The first cathedral of the Iberian Peninsula is in Aragon, specifically in Jaca. Considered one of the most important temples of the first Spanish Romanesque, the cathedral of Jaca is closely linked to the creation of the city, as well as to the history of the Kingdom of Aragon. Its renowned antiquity and its synthesis of its own and other elements make it an essential stop on the Pilgrim’s Route to Santiago de Compostela.
The monarch of Aragon, Sancho Ramírez, endowed the city of Jaca with a charter and it became a diocesan see. And if there is a bishop, there must be a cathedral. Thus it was ordered to build a temple in dedication to San Pedro on the existing monastery of the same name from 1077. Enjoying a privileged enclave, Jaca was the primitive capital of an incipient kingdom between 1077 and 1096, which allowed it to develop as a thriving commercial center on the route of the Camino de Santiago, the one that led pilgrims from Rome to Santiago de Compostela. Another route that passes through Aragon and that you cannot miss is the Marian route, a cultural, religious and natural itinerary.
The cathedral today retains its basic structure and Romanesque configuration: a basilica plan with three naves, divided inside by cylindrical and cruciform pillars, three apses at the head and a large portico with two bays. In the southern apse are located the elements that summarize the characteristic architectural language of the Jaque Romanesque, later spread throughout the Jacobean route: the checkerboard and the balls, which are present in the interior supports.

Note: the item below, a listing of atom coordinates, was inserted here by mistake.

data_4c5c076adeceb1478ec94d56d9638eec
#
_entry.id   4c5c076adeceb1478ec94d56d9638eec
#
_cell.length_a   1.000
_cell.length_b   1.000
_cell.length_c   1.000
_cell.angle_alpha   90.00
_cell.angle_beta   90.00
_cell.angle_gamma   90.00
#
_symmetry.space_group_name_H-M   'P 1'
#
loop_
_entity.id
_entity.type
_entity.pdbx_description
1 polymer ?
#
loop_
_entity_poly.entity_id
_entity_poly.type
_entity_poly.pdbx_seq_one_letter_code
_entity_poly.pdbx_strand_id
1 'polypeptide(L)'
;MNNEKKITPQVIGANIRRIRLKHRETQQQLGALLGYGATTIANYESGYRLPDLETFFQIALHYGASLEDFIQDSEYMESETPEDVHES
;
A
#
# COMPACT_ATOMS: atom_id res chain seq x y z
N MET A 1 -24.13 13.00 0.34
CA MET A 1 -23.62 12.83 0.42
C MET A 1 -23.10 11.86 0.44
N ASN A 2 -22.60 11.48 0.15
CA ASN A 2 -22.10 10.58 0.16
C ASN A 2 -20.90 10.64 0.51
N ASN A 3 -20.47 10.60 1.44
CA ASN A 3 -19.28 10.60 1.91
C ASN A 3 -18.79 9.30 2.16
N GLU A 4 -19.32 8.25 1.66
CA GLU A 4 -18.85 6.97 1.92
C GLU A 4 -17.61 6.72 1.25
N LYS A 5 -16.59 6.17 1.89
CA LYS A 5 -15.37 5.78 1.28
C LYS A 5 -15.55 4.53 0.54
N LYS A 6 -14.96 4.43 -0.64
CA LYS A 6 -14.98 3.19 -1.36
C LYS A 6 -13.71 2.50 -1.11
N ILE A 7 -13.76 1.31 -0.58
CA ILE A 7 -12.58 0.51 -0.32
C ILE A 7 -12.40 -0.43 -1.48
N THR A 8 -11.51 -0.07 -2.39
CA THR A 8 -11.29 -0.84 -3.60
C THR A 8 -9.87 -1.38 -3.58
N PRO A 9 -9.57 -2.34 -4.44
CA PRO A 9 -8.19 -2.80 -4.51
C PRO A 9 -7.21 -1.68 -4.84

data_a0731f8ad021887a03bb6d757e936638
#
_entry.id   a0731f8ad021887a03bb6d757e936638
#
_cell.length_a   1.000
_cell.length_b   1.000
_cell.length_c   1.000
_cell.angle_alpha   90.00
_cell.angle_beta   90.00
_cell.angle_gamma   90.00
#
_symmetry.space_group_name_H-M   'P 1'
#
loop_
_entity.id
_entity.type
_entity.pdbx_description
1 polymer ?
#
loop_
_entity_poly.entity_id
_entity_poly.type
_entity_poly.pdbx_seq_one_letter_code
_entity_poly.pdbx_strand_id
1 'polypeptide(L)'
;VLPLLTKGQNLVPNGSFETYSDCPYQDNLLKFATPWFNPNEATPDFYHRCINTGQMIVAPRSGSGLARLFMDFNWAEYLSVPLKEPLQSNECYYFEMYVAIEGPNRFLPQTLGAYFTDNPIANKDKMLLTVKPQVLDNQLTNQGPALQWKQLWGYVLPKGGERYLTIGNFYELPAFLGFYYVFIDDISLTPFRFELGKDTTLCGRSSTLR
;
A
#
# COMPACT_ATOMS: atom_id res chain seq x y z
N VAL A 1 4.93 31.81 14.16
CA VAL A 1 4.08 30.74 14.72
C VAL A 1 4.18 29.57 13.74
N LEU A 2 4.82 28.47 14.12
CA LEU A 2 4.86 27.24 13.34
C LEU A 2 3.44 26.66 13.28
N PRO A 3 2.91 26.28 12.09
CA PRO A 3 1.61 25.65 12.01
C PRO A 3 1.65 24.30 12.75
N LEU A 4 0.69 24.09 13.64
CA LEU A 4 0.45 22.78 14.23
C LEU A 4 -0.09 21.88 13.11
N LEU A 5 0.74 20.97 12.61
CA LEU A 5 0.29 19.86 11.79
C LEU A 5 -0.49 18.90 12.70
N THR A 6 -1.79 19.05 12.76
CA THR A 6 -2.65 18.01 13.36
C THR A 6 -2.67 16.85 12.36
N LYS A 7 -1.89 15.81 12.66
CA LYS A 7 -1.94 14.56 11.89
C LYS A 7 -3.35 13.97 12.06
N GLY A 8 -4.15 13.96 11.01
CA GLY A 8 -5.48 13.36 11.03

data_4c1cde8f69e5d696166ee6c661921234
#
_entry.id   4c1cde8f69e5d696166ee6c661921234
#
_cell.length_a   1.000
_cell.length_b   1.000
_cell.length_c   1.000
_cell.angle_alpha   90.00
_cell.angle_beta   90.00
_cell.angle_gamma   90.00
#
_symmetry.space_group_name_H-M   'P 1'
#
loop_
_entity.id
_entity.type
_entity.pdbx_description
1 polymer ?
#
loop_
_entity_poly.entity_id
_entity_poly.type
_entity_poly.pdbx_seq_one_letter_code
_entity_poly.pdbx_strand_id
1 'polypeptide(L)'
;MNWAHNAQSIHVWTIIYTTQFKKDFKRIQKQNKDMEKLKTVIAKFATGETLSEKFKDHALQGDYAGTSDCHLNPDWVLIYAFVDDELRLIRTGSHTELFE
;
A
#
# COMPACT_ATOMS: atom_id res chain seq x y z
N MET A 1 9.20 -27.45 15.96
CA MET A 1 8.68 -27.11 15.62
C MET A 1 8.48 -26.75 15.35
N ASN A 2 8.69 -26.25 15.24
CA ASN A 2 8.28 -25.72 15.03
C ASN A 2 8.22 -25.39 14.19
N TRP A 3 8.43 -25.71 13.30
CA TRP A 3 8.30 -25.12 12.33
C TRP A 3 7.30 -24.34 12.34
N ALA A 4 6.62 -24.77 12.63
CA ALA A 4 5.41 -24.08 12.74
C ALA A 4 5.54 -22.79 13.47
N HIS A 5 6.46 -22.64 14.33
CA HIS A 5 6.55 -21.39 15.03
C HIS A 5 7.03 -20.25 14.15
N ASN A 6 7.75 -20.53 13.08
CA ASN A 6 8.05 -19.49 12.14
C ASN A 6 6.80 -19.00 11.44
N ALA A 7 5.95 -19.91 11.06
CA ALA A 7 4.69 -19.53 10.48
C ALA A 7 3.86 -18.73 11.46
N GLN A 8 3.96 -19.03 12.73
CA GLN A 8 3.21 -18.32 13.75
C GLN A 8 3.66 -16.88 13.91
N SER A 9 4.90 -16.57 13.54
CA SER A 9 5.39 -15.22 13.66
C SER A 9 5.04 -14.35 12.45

The visit to the present building, the result of successive reforms, enlargements and destructions, represents a journey through the history and evolution of art, from the first manifestations of the Romanesque to the artistic expressions of the late eighteenth century. All the elements are concentrated in harmonious coexistence as if the cathedral of Jaca were an open book.
Influence on other religious temples
Its symbolic and special style spread throughout the other kingdoms of the Iberian Peninsula, largely thanks to the Camino de Santiago. One of the characteristic elements of the temple is undoubtedly the chesswork of Jaca, based on the alignment of small cylinders with relief that resemble the image of a chessboard. From Jaca its use would extend to other temples such as the Cathedral of Zaragoza, San Martín de Frómista, San Isidoro de León or Santo Tomé de Zamora, among others.
Another of the elements to emphasize of this cathedral is the Crismón of its main door. Located between two lions, it is of great importance both for its architectural validity and for what it represents. In medieval temples, the entrances to churches were more than just a place of passage, as they marked the separation between the earthly world and the House of God. Represented for the first time in Jaca, this ornamental motif would later be extended to all Aragonese churches.
More history: the citadel of Jaca
One of the most grandiose and singular fortresses of the Modern Age in Spain, this construction of pentagonal plant of the XVI century is the only one of its kind that is conserved in all Europe. Back in 1592, Philip II ordered the construction of the fortress as a defense strategy against the invasion of the Tena Valley by troops from the South of France.
Completely surrounded by a moat, it still perfectly preserves all its characteristic parts from the bastions, the powder magazines or the tunnels to its beautiful entrance which is accessed through a drawbridge operated from inside. In a perfect combination of history and fun, the citadel of Jaca houses the Castle of San Pedro and the Museum of Military Miniatures. The latter is a review of the history of the world’s armies from antiquity to the twentieth century, all through 32,000 miniatures.